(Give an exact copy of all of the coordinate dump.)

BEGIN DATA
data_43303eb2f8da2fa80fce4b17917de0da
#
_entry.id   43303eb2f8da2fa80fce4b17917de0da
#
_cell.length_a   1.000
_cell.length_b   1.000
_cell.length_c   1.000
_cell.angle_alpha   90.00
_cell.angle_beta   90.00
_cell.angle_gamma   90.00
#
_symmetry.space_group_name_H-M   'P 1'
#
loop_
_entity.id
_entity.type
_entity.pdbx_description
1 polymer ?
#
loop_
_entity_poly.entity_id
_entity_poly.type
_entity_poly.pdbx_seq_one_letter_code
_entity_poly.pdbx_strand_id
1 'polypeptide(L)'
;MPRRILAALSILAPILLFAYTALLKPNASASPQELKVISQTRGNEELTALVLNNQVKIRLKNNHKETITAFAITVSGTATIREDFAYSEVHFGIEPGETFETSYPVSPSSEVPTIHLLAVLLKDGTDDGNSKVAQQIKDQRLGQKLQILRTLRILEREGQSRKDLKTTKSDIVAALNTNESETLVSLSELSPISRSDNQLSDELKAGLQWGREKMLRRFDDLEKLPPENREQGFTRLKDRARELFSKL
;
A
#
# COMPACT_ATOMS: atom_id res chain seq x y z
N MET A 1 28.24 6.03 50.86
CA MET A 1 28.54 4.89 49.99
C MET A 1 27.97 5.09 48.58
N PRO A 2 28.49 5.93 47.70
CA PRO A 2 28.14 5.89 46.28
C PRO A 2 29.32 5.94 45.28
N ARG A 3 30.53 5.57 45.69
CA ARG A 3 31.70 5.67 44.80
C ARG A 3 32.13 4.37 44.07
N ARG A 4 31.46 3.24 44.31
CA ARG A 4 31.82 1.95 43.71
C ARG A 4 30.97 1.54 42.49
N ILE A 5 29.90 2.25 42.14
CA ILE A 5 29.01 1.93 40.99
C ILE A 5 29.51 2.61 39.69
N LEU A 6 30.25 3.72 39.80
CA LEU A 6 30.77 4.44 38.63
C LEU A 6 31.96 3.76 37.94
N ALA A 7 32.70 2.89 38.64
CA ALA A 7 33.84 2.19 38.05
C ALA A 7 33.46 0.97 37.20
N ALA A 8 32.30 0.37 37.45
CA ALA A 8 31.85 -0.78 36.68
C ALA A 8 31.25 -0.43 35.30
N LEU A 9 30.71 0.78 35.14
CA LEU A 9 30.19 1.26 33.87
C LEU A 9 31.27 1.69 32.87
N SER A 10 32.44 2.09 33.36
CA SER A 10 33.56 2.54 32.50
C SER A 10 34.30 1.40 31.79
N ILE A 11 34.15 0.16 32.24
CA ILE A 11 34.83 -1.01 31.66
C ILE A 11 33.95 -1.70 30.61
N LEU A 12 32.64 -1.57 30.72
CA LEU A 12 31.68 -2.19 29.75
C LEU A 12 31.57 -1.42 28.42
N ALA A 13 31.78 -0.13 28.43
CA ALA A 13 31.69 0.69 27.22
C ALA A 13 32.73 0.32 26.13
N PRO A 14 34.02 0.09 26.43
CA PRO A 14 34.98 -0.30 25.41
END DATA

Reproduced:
data_43303eb2f8da2fa80fce4b17917de0da
#
_entry.id   43303eb2f8da2fa80fce4b17917de0da
#
_cell.length_a   1.000
_cell.length_b   1.000
_cell.length_c   1.000
_cell.angle_alpha   90.00
_cell.angle_beta   90.00
_cell.angle_gamma   90.00
#
_symmetry.space_group_name_H-M   'P 1'
#
loop_
_entity.id
_entity.type
_entity.pdbx_description
1 polymer ?
#
loop_
_entity_poly.entity_id
_entity_poly.type
_entity_poly.pdbx_seq_one_letter_code
_entity_poly.pdbx_strand_id
1 'polypeptide(L)'
;MPRRILAALSILAPILLFAYTALLKPNASASPQELKVISQTRGNEELTALVLNNQVKIRLKNNHKETITAFAITVSGTATIREDFAYSEVHFGIEPGETFETSYPVSPSSEVPTIHLLAVLLKDGTDDGNSKVAQQIKDQRLGQKLQILRTLRILEREGQSRKDLKTTKSDIVAALNTNESETLVSLSELSPISRSDNQLSDELKAGLQWGREKMLRRFDDLEKLPPENREQGFTRLKDRARELFSKL
;
A
#
# COMPACT_ATOMS: atom_id res chain seq x y z
N MET A 1 28.24 6.03 50.86
CA MET A 1 28.54 4.89 49.99
C MET A 1 27.97 5.09 48.58
N PRO A 2 28.49 5.93 47.70
CA PRO A 2 28.14 5.89 46.28
C PRO A 2 29.32 5.94 45.28
N ARG A 3 30.53 5.57 45.69
CA ARG A 3 31.70 5.67 44.80
C ARG A 3 32.13 4.37 44.07
N ARG A 4 31.46 3.24 44.31
CA ARG A 4 31.82 1.95 43.71
C ARG A 4 30.97 1.54 42.49
N ILE A 5 29.90 2.25 42.14
CA ILE A 5 29.01 1.93 40.99
C ILE A 5 29.51 2.61 39.69
N LEU A 6 30.25 3.72 39.80
CA LEU A 6 30.77 4.44 38.63
C LEU A 6 31.96 3.76 37.94
N ALA A 7 32.70 2.89 38.64
CA ALA A 7 33.84 2.19 38.05
C ALA A 7 33.46 0.97 37.20
N ALA A 8 32.30 0.37 37.45
CA ALA A 8 31.85 -0.78 36.68
C ALA A 8 31.25 -0.43 35.30
N LEU A 9 30.71 0.78 35.14
CA LEU A 9 30.19 1.26 33.87
C LEU A 9 31.27 1.69 32.87
N SER A 10 32.44 2.09 33.36
CA SER A 10 33.56 2.54 32.50
C SER A 10 34.30 1.40 31.79
N ILE A 11 34.15 0.16 32.24
CA ILE A 11 34.83 -1.01 31.66
C ILE A 11 33.95 -1.70 30.61
N LEU A 12 32.64 -1.57 30.72
CA LEU A 12 31.68 -2.19 29.75
C LEU A 12 31.57 -1.42 28.42
N ALA A 13 31.78 -0.13 28.43
CA ALA A 13 31.69 0.69 27.22
C ALA A 13 32.73 0.32 26.13
N PRO A 14 34.02 0.09 26.43
CA PRO A 14 34.98 -0.30 25.41